Coping With Changing Times

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The past 75 years have seen more change than perhaps any other period in our history. Changes in technology, transport mechanisms and family structures have revolutionised society and the workplace.

Our places of employment are still constantly evolving and changing. Some of the drivers for these changes are apparent: Economic factors, risk, technology, social research influencing management philosophy, environmental changes along with policies and regulations.

As human beings we have an innate dislike of change, whether positive or negative. It creates a requirement to adapt and upsets our natural status quo. Individuals will move at varying speeds through the process of responding to and accepting change. So at any one time different personalities will be at different stages of absorbing the new situation.

Changes typically cause stress and there is the potential for individuals to become stuck in unhelpful denial and resistance. To prevent conflict and to encourage support between employees it is important to understand our own actions and those of others as change is being processed.

Early stages of the process may include denial, a refusal to believe that the change is taking place. We may feel confused, apathetic, unmotivated or as though we have lost something. There may also be nostalgia for the way things were. The change is seen as having no value and morale becomes low. Imagine standing outside a swimming pool, knowing you are required to go in but not being prepared to.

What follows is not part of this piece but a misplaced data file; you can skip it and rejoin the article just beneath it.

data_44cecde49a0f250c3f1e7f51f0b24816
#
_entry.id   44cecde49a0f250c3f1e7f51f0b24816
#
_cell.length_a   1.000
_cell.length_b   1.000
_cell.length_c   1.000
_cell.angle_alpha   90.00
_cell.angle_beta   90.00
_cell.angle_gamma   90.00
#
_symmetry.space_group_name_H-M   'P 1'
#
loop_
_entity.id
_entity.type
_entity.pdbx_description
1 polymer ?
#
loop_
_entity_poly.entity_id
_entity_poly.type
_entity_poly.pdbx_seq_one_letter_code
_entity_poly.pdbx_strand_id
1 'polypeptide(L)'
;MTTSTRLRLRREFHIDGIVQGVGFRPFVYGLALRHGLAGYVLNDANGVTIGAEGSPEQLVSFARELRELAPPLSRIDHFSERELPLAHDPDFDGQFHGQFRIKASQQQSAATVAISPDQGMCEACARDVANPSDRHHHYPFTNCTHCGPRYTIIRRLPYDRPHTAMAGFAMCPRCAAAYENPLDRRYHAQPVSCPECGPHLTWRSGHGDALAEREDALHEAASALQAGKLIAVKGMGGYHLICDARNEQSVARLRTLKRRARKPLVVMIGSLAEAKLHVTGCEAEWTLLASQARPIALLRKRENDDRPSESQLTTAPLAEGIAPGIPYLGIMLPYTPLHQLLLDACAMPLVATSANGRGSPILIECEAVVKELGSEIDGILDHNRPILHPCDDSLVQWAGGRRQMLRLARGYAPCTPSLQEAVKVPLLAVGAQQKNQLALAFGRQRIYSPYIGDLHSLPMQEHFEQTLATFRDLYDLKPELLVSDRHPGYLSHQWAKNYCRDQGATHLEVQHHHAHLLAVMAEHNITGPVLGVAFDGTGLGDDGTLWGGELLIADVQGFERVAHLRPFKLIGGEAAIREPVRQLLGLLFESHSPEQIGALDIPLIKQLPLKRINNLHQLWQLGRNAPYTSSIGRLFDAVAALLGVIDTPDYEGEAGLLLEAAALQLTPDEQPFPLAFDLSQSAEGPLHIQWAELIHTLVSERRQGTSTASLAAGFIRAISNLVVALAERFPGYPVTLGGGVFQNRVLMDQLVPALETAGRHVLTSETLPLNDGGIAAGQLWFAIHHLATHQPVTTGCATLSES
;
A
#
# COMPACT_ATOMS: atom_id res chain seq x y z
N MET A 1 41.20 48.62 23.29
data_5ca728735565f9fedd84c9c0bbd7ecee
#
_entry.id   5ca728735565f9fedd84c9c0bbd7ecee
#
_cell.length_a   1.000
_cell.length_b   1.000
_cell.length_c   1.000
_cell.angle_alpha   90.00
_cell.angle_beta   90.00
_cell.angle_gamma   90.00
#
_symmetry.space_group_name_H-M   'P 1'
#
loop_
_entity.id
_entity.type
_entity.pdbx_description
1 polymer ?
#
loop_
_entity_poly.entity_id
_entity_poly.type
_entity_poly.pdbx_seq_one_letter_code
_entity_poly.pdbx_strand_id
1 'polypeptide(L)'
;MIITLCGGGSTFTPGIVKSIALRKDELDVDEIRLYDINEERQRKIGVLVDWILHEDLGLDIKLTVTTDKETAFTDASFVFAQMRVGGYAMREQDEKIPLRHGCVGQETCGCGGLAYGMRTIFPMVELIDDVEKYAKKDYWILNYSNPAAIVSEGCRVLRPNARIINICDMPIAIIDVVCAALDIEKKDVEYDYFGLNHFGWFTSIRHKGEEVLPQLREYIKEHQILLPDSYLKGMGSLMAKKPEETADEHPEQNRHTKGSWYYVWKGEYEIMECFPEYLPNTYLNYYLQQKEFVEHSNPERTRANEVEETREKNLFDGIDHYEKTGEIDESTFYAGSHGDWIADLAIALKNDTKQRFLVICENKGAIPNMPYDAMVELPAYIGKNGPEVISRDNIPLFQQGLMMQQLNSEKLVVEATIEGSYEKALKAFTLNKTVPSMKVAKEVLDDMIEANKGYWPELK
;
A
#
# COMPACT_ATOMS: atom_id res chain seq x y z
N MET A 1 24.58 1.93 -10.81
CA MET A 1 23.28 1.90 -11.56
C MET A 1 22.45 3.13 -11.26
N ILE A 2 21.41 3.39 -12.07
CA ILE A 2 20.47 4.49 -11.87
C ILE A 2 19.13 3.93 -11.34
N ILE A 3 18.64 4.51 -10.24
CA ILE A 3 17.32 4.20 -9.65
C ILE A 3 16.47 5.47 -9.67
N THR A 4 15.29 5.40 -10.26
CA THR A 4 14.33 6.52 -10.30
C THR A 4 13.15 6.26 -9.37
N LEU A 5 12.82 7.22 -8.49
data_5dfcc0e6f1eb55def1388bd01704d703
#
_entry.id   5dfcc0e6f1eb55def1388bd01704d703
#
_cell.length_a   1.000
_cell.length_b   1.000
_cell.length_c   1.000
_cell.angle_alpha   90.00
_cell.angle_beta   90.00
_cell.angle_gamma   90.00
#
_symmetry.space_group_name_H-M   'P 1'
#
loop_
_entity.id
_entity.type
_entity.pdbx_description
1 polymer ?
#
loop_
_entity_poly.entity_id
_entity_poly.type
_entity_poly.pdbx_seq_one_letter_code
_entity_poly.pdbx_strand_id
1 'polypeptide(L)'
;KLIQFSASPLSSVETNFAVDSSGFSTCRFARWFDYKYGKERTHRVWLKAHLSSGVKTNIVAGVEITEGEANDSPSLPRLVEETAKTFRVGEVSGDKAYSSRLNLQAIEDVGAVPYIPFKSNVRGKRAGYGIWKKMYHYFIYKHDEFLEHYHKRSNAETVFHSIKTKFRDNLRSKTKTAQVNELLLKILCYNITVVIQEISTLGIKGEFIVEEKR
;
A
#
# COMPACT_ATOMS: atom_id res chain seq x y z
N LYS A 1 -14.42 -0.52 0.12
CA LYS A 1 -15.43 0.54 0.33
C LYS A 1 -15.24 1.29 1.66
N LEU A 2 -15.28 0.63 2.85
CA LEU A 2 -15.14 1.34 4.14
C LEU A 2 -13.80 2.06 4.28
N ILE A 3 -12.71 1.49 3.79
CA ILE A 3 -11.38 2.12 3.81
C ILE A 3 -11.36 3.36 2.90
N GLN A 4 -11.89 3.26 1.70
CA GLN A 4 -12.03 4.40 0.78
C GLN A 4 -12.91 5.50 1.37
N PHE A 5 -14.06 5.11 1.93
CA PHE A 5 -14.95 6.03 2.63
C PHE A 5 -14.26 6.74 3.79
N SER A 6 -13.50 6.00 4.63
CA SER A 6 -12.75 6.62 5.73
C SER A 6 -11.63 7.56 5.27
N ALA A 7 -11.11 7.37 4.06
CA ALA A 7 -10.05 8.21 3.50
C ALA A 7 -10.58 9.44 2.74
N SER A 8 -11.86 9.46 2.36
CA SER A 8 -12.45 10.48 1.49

This denial can then lead to resistance, perhaps a refusal to put into action the requirements of the change or we find reasons for not adopting the new situation, we can hold negative attitudes, oppose the change in our behaviours, refuse to cooperate, feel depressed, anxious, and frustrated. We can also start to blame others at this stage and become angry and conflictual. So now we are out of the carpark, going into the pool gates and looking at the water thinking it is too cold, this isn’t right. Yet we dip our toes into it to see how it feels.

After some time we become accustomed to the idea of change, we start to adapt, to become focused on our overall survival and health. We start to put our energy into things we can control. Maybe a little uncertain, we start to become willing to look at the change and what we need to do in order to make this work for ourselves. We start to passively accept the change. Sitting on the edge of the pool with our legs in the water but still not happy enough to leave the side.

Once we adapt then we start to become involved and committed to the change. The change becomes part of normal reality and a welcomed opportunity rather than an imposed or negative situation. We then start to participate in the process of change and accept the way things are different now. Finally getting into the water, pushing off from the side and confidently swimming in the pool.

2017-10-16T10:14:33+00:00 August 3rd, 2017|HR Consulting Services, Professional Development|